Aelthwyn and Kaj thanked this post.

  7. #37
    INFP - The Idealists

    One thing I want to say is that everyone is different. We need to remember this when we're referring to each other. I keep hearing all this negative stuff about INFP & INTP relationships and it makes me really defensive because I am in a marriage that I believe works beautifully. We can't negate the fact that some people DO make it work, and it can work for others as well. When I hear the word "disaster" regarding the INFP/INTP relationship, I feel attacked and defensive. My marriage is certainly not a disaster. Everyone is different, there aren't just 16 people in the world. There are billions. If you have had only discouraging relationships with INTPs then I can see why you'd feel like it would never work. But please don't assume the whole concept is flawed regarding other people. these are still just generalizations.

    Had to get that out. I hope I didn't offend.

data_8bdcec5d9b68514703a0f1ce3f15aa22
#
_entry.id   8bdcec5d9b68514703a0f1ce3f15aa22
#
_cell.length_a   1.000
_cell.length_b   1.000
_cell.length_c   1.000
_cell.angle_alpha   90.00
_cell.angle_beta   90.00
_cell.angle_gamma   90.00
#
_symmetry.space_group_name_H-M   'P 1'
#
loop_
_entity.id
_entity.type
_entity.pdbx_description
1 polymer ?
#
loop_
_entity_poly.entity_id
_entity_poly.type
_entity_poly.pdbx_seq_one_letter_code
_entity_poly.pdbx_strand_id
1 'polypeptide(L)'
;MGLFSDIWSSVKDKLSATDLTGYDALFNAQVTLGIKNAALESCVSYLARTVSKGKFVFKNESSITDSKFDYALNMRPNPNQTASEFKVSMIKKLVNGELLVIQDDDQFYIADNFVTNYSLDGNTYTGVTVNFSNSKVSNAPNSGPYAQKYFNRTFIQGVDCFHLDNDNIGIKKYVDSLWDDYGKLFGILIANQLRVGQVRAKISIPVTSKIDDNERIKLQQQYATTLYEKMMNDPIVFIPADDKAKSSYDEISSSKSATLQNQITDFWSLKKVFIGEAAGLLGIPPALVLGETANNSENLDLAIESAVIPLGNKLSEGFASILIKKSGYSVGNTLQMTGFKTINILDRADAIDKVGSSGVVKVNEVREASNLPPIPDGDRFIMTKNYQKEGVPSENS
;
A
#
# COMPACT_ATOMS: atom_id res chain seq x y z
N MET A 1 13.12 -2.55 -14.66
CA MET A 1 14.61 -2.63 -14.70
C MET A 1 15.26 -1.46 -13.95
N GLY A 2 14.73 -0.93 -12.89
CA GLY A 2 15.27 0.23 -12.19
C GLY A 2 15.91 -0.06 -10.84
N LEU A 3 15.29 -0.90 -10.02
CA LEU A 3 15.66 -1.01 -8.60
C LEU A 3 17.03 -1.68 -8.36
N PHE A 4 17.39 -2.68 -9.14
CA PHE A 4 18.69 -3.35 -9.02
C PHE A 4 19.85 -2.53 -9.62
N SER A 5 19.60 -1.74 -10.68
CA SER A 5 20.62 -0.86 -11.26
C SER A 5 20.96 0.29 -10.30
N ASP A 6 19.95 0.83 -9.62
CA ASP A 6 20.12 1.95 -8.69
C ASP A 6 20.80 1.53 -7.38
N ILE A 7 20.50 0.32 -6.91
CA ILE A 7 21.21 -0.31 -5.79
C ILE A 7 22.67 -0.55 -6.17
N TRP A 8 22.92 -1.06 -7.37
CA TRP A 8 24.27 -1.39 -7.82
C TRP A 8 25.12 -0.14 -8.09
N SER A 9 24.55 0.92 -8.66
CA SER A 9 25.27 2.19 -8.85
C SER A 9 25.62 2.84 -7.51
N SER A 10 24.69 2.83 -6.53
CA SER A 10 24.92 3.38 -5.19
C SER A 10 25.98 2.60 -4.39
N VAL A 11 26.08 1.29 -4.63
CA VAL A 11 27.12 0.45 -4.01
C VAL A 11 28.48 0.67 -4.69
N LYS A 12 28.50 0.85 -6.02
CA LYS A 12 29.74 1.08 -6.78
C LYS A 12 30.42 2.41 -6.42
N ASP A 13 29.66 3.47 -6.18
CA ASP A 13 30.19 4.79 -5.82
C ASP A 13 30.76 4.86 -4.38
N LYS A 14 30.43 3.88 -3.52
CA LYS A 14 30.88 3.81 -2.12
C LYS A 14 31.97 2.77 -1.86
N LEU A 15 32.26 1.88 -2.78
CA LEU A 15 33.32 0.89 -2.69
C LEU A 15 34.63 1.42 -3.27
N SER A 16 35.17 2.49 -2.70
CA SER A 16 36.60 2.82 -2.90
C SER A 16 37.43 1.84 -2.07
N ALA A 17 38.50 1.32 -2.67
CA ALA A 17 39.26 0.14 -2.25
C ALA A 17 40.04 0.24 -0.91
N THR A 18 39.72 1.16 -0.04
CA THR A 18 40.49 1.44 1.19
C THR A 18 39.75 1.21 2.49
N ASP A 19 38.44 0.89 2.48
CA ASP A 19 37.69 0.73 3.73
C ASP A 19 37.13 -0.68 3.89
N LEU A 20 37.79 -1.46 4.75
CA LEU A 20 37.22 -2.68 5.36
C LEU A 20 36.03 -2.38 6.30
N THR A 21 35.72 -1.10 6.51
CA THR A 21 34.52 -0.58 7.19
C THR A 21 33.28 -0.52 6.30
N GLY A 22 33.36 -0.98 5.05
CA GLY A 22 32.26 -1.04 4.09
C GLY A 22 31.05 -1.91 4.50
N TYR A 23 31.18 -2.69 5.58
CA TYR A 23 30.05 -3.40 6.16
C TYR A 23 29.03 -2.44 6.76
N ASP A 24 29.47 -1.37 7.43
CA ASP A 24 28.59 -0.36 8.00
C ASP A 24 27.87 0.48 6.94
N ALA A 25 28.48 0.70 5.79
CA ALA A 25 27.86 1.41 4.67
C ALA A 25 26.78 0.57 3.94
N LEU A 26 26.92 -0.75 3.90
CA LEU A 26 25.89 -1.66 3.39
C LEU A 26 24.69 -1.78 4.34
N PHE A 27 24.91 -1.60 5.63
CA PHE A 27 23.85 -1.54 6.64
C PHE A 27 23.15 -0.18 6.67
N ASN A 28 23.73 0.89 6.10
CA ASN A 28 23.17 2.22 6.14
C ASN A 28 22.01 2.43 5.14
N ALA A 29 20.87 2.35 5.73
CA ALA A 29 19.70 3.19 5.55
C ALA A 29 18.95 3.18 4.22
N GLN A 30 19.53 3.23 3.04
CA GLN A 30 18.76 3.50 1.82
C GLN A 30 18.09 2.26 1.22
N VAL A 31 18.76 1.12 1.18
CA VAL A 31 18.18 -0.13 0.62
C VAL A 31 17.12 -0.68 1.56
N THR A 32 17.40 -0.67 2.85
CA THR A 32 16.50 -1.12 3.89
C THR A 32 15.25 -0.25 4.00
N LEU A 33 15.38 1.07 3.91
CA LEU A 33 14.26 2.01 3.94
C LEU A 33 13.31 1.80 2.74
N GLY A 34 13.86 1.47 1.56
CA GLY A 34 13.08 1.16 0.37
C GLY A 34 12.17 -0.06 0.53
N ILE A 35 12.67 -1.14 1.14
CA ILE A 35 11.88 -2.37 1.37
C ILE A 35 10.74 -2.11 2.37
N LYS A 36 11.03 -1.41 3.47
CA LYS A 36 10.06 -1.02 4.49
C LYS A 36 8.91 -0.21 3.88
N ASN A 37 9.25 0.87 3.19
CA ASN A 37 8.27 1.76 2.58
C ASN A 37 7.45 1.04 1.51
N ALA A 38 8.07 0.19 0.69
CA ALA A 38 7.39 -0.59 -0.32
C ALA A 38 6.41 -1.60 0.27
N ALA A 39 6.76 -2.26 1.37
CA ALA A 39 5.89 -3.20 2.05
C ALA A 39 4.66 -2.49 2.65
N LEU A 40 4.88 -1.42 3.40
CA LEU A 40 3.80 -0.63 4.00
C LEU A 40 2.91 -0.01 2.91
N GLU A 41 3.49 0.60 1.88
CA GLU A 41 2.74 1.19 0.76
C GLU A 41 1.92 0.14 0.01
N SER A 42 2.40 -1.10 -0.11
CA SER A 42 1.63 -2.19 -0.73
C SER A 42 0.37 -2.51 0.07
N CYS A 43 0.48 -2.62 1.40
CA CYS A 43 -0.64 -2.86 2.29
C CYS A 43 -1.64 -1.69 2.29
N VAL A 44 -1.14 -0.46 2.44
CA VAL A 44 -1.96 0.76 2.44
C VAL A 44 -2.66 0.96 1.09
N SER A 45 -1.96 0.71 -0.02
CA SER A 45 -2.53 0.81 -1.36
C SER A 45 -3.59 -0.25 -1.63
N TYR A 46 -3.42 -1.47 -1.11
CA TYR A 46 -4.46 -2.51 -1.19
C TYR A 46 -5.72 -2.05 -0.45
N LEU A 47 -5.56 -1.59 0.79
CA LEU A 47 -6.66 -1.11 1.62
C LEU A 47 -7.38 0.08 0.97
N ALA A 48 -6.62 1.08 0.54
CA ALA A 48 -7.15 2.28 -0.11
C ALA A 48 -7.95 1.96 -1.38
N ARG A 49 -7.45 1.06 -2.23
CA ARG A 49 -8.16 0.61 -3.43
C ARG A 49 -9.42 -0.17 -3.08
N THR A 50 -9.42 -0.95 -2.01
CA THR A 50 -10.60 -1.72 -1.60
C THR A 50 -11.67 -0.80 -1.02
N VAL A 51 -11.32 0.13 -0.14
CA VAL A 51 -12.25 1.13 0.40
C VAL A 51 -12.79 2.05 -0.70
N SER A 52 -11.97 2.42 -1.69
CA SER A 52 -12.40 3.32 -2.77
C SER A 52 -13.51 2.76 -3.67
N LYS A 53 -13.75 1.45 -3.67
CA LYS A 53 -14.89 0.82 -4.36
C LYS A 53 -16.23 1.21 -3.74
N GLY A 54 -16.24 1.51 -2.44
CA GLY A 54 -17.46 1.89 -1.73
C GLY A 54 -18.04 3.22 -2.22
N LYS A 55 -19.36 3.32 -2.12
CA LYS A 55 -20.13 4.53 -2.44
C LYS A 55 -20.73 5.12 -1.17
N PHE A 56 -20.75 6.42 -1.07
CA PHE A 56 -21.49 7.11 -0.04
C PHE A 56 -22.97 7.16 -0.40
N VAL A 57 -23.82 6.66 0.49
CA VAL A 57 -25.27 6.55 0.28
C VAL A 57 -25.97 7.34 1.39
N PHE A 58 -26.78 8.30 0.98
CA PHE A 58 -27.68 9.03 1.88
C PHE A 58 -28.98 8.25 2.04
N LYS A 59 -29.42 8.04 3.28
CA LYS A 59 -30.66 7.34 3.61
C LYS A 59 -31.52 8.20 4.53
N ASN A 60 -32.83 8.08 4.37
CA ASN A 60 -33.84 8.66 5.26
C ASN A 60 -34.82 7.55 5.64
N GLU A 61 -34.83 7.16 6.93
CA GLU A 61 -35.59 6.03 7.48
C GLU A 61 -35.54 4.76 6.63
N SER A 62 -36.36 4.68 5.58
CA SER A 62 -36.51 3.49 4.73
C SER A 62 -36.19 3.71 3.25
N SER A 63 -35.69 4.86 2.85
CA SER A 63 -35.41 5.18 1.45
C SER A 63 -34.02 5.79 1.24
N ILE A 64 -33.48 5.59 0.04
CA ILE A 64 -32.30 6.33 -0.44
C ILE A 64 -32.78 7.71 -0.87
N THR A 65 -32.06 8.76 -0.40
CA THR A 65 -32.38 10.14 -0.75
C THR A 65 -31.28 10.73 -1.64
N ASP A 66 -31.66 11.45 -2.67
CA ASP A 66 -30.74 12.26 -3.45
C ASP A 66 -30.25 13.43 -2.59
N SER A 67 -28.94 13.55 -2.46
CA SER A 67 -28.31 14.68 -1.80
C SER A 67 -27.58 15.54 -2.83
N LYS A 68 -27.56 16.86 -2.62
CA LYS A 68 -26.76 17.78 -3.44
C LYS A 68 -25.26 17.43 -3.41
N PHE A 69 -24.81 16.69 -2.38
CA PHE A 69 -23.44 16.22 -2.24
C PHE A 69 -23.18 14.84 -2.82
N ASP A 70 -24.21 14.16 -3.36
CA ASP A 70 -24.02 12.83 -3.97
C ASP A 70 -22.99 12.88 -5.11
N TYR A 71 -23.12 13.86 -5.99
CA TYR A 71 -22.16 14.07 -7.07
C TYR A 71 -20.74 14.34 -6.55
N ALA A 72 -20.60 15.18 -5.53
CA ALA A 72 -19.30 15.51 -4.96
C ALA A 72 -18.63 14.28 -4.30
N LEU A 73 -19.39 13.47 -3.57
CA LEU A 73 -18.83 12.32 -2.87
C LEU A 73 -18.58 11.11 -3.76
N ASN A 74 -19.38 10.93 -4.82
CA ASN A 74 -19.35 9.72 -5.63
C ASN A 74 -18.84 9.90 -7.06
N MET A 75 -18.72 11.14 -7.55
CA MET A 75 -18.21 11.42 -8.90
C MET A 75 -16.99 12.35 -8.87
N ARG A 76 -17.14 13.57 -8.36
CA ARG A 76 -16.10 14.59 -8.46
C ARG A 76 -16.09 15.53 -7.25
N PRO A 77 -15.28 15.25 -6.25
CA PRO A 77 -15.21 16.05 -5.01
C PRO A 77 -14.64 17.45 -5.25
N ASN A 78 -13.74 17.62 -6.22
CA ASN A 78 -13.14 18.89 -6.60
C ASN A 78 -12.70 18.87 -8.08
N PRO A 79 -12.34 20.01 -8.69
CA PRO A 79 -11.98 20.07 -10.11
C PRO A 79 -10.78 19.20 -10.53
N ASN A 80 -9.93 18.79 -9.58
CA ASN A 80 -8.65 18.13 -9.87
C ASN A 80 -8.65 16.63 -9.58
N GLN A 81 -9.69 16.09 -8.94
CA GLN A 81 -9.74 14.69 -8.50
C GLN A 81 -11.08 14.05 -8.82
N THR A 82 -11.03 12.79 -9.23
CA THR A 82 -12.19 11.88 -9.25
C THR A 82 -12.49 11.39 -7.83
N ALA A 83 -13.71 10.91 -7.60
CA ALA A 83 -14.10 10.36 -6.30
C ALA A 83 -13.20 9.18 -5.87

Anyway, I want to say that it's true, you should never ever in a million years tell an INFP that what they are feeling is wrong. That is DEATH. However, I really appreciate a logical viewpoint every once in a while, especially when I am being illogical. I also appreciate humor when I am feeling upset over something petty. the only time I don't appreciate humor or someone pointing out my irrationality is when I am notably upset, like crying. At this point, all I want is empathy and understanding. There are different levels here for me. If I'm having road rage and you tell me to relax, that is actually helpful to me. I appreciate you bringing me back to earth and reminding me that it will all be ok. If I'm in tears because I'm feeling worthless or depressed, I don't need anyone to tell me that I have no reason to feel that way. that makes me feel even more alone, misunderstood, isolated. It does help if you tell me that you don't think I'm worthless in attempt to cheer me up, but don't tell me that I'm wrong to feel that way. It's a fine line.